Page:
Here's the official ESC video for "With Love Baby".


Read more about the Belgian entry at the ESC web site

Thursday, March 17, 2011

Belgians question their country's nuclear safety

As a reaction to the question of how scared we should be, Belgians have begun to wonder about the safety of its nuclear power plants.

Belgium has two nuclear power stations, one in Doel near Antwerp and one in Tihange near Liège. The 7 reactors have a total capacity of 5824  MW of electric power.

The Germans recently decided to temporarily shut down seven of their nuclear power plants. The German reactors that were shut down are of the same type as three of Belgium's reactors: two at the Doel plant and one at Tihange.

Belgian Interior Minister Annemie Turtelboom does not take the German decision lightly. Says she in this article:
This will have an enormous impact on electricity and energy supplies. It’s a decision that should not be taken lightly and certainly not unilaterally. If all European countries acted in this fashion energy supplies would be in jeopardy. A decision like this should be taken jointly by the Europeans.
Obviously, the Belgian government doesn't want any criticism for letting its old reactors - of the same type that the Germans were so quick to pull the plug on - run as normal.

Tihange nuclear power station. (Wikipedia)

The safety of Belgium's nuclear power stations has recently been questioned by Kristof Calvo of Belgium's green party, Groen!. He expressed particular concern over the Doel 1 and 2 and Tihange 1 reactors, the oldest in Belgium's nuclear 'family'.

In this article he says (translated):
"Take the evacuation radius of 10 km. This is an arbitrary choice. Scientists have been saying for years that 30 km would be better. In addition, the Chernobyl report of 1991 made it clear that the reactors and Tihange Target do not fully meet the requirements." 
"Incidentally, I am not the only one who thinks this. In late 2010 the Federal Agency for Nuclear Control (FANC) made a disturbing report. 25 safety problems were registered for the two oldest reactors at Doel; Tihange alone had 18."
Is that a lot or a little? I would think that anything above 0 is reason for concern. Maybe we should be afraid.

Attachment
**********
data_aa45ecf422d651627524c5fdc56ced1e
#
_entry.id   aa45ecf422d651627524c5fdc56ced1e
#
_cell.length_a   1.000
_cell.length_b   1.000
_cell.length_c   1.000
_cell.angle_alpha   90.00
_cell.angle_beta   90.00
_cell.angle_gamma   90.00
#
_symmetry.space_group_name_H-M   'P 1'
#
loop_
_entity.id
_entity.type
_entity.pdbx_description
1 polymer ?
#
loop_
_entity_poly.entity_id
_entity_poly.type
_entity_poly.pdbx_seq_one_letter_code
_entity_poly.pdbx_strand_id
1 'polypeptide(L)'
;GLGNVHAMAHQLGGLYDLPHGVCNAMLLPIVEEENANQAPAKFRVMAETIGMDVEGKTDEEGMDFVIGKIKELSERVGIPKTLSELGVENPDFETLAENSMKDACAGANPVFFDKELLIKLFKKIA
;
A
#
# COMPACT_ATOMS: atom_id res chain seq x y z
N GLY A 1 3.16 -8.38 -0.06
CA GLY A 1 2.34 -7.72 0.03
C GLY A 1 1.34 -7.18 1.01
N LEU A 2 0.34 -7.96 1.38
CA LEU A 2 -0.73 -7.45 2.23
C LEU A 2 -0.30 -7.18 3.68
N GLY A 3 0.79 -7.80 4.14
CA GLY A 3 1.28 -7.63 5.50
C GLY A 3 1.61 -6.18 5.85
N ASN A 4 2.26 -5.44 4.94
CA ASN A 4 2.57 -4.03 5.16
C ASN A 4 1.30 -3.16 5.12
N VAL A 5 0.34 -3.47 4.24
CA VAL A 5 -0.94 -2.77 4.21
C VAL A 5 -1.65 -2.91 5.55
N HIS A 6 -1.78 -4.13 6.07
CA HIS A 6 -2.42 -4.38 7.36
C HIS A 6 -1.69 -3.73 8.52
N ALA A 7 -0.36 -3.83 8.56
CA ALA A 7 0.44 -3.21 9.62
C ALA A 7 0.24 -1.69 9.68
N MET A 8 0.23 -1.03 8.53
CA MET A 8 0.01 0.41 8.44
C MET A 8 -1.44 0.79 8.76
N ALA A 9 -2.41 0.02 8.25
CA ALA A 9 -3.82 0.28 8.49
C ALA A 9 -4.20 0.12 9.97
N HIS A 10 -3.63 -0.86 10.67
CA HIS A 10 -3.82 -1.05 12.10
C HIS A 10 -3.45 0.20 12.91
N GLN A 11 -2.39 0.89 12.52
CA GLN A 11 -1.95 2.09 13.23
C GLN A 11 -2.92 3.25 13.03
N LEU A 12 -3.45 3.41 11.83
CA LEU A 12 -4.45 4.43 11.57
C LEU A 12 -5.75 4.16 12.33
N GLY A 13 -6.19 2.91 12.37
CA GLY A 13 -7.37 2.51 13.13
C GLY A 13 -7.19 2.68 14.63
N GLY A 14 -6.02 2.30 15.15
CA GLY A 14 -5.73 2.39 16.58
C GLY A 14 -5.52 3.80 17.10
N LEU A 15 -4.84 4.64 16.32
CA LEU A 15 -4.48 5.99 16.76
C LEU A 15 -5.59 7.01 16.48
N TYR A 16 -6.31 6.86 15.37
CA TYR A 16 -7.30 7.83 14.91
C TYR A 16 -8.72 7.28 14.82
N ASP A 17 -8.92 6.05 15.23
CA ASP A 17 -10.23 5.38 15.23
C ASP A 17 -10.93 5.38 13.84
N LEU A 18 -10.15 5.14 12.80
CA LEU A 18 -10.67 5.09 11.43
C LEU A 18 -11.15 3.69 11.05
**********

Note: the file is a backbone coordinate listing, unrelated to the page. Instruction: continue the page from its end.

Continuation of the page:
Wednesday, March 16, 2011

Divide between Flemings and Walloons deeper than we thought

Translated from this article at demorgen.be:
Flemings are farmers who know French but don't want to speak it. Walloons are lazy and arrogant bon vivants. That is roughly how we think of each other according to a detailed study from Mark Elchardus (VUB) and Olivier Servais (UCL). 
"We look at each other using clichés. And the negative ones are prominent. Thus, the language conflict is not a question of the media or politics. It's about common people. It's about sharp contrasts anchored in history. 
The survey 'Eén land, twee talen' (=one country, two languages) was ordered by the P&V foundation. It is not a quantitative survey, but was based on a survey of a panel consisting of 70 people: men and women equally, evenly distributed across age groups and regions. Different sessions focusing on different topics were conducted. The panellists were encouraged to tell 'their own stories'. 
Remarkably, more negative than positive stories were told. The stories in the latter category also tended to be less specific.
If Flemings and Walloons are going to keep looking at each other as if they were from totally different parts of the world - instead of inhabitants of the very same country - it's only a matter of time before we have two countries in place of one.

Read more at flandersnews.be

Belgium expands smoking ban, joins the club

This sign is instantly recognizable yet
somehow not always recognized.
Yesterday the top court of Belgium ruled to widen the country's smoking ban to include all indoor serving areas and casinos. When the ban takes effect on July 1, Germany will be the only Western European country without a national smoking ban.

Since 2009 smoking has been banned in work places, restaurants and pubs that serve food, while exemptions have been granted to cafés that only serve snacks such as crisps and peanuts. Now that's going to end.

I see one potential problem, though. Smoking rooms in restaurants and public buildings will still be permitted. In the case of some establishments, that's just as bad as if there were no ban at all.

I'm still going to be careful about where I eat. And I want to see some real results before I get on my knees and praise the system.


Today's question: How scared should we be?

From the front page of nieuwsblad.be:


Translation:
How scared should you be of the nuclear disaster?

How much fear should we have from the alarming situation in the Fukushima nuclear power plant? A clear answer to five pressing questions.
How scared do YOU think we should be? Post your suggestion on a scale from 1 to 10, where 1 is a casual shrug and 10 is running barefooted through the streets, screaming and tearing out your own hair. I'd also like to hear what good you think that would do.

Apparently there's a shortage of fear which Het Nieuwsblad are seeking to restore. Stephen Colbert would be proud.

Tuesday, March 15, 2011

One step closer